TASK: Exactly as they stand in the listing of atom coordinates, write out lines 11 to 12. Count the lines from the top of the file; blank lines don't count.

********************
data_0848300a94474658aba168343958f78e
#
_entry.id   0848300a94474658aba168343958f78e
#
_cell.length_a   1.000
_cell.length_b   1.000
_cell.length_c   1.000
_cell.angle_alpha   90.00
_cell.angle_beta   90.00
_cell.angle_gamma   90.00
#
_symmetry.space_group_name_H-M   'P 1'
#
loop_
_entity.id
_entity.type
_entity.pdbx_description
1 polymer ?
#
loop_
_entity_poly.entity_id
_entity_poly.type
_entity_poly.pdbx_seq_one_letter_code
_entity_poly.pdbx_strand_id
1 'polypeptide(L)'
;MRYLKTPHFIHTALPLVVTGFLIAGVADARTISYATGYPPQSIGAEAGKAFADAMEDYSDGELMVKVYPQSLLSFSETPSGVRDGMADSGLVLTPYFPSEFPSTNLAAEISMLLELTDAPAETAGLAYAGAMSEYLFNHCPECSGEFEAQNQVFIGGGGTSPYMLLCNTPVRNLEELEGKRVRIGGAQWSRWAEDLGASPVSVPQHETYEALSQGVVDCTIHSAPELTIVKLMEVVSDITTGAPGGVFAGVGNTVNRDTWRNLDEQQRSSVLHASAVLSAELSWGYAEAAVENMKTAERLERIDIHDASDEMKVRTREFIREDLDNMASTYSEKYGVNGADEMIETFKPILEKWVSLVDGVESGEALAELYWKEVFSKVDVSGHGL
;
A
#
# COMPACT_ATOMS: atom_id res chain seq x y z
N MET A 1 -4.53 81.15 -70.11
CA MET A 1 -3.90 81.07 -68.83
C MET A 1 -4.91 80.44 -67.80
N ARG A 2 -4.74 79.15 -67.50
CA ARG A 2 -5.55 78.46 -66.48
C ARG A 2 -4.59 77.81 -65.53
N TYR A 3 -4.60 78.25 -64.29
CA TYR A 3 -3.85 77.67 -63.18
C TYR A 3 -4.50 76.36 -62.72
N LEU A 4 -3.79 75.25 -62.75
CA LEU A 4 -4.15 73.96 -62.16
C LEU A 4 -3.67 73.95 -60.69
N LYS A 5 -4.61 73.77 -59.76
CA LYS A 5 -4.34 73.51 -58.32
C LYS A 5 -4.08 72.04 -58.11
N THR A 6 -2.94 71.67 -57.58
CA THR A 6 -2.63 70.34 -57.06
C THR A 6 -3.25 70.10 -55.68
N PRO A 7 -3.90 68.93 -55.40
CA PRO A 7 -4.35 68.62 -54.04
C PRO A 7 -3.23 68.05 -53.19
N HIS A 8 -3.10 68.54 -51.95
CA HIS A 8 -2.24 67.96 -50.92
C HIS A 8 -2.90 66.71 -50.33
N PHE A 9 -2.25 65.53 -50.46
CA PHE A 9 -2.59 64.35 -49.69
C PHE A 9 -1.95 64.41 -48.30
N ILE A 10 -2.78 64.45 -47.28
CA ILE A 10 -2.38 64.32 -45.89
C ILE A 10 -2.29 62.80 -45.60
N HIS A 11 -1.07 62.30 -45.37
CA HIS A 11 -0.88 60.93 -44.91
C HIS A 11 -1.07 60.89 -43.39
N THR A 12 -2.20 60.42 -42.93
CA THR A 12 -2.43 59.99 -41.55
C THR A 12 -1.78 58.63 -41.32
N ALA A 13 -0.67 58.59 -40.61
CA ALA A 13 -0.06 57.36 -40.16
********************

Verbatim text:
#
_symmetry.space_group_name_H-M   'P 1'